What do I need to do to write an essay in response to the assignment below?
"SAILING TO BYZANTIUM" BY W.B YEATS. Like "The Lake Isle of Innisfree," this poem focuses on an imaginary journey and on a contrast between then and there versus here and now, yet this poem deals much more directly with the subject of art and especially of poetry or song: what it might be like, where it might come from, what it might do for us. How does this poem both pose and answer those questions?
This prompt asks for a response that is a close reading of the poem. Specifically, the reading should be analytic rather than a mere stanza by stanza summary. Thus you should organize your response thematically rather than sequentially. It also appears that this is for a literature class in which you are reading more than one work by Yeats, and thus you should make comparative references to other poems in which Yeats explicitly discusses the nature of poetry -- "Lapis Lazuli", "Among School Children", "When You Are Old ...``
First, you might contrast the goals of the journey. Both Innisfree and Byzantium are real places, but one is Irish, one in modern Turkey, one is rural the other urban, etc. How would these differ as environments for artistic creation?
Why must the poet make the journey? What is the poet leaving or escaping? Why is the situation the poet is escaping from inimical to artistic creation?
What are the imagined differences between the audiences of the two poems?
Yeats wrote "The Lake Isle of Innisfree" in 1890 and "Sailing to Byzantium" in 1928. The dates are significant: the first poem represents a young man's desire to escape from the pressures of busy modern life while the second poem reflects the longing of an old man not to die.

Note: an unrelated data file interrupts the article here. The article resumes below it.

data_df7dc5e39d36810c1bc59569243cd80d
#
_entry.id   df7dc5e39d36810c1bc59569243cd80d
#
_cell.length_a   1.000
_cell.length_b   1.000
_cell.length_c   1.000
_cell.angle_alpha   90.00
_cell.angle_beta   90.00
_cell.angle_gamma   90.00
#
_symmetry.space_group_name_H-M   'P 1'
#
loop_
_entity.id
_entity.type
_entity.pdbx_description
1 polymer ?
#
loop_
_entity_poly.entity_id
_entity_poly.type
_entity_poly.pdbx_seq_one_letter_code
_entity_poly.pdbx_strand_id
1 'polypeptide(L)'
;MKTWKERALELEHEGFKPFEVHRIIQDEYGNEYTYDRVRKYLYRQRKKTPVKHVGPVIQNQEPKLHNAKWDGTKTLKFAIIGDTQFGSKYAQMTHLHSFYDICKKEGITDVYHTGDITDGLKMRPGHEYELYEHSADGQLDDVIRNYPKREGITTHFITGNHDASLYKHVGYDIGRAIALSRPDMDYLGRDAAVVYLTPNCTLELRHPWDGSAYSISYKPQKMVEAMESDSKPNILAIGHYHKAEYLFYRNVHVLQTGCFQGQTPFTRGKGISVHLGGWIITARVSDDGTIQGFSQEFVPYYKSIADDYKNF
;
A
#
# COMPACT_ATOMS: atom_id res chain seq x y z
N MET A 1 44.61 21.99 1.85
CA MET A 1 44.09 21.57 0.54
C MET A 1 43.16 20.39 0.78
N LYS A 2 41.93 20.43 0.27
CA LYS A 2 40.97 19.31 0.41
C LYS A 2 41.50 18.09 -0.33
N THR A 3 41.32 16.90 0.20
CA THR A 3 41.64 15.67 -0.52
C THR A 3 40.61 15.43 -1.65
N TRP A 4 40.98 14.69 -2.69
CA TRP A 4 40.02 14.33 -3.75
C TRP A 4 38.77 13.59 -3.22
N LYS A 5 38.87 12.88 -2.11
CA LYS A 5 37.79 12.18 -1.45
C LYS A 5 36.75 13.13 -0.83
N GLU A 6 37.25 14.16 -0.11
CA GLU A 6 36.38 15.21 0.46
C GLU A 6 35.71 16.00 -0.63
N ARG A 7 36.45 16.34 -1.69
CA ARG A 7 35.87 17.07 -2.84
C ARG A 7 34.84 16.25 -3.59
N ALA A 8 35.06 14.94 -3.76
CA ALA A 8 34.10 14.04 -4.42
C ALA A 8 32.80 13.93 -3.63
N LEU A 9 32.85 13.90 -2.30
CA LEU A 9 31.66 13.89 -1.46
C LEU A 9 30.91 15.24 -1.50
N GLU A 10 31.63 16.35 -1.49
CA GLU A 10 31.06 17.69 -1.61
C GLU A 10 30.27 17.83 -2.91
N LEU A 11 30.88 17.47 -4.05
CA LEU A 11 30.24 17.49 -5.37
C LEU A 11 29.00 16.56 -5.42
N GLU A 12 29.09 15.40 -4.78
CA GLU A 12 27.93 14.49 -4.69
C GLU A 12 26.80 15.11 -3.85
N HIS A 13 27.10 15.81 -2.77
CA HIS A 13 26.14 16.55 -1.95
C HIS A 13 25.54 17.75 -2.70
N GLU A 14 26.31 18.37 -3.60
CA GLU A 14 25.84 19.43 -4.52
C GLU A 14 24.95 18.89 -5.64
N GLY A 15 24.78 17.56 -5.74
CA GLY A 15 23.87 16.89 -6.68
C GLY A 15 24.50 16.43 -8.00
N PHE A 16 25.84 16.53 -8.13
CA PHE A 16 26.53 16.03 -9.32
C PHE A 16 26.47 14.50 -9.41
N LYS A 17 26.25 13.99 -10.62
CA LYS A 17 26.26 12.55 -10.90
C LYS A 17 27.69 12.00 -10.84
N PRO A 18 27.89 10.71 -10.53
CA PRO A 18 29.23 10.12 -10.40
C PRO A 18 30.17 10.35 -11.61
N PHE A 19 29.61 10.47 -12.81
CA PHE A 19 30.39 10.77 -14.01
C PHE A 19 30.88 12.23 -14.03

As Keats does in "Ode on a Grecian Urn," Yeats asks why the human body (or that of any natural creature) must grow old, decay, and die, and like Keats, he turns to art as a contrast: why cannot we, like works of art, remain eternal and ageless?
As Yeats's speaker metaphorically sails for Byzantium in the first stanza, he launches his theme immediately. The land the speaker ventures toward is "no country for old men." Instead, it is a place where one can focus on neglected "monuments of unageing [sic] intellect," in other words, art.
How do we combat aging and fight becoming "a tattered coat upon a stick," which is Yeats's image of what an old man looks like? One way is through song or poetry.
How else can a "dying animal" (i.e., an aging person) be gathered into "eternity"? Yeats's speaker says that if he could, he would become a work of art. He says in particular he would like to become an object "of hammered gold and gold enamelling / To keep a drowsy Emperor awake." He would also like to be a mechanical bird "set upon a golden bough to sing." Aging and death are the problem. The poet turns to ageless art as the answer. To write about this, you need to find quotes from the poem that show or suggest the poet grieving about aging and death and then quotes that show his solution in art.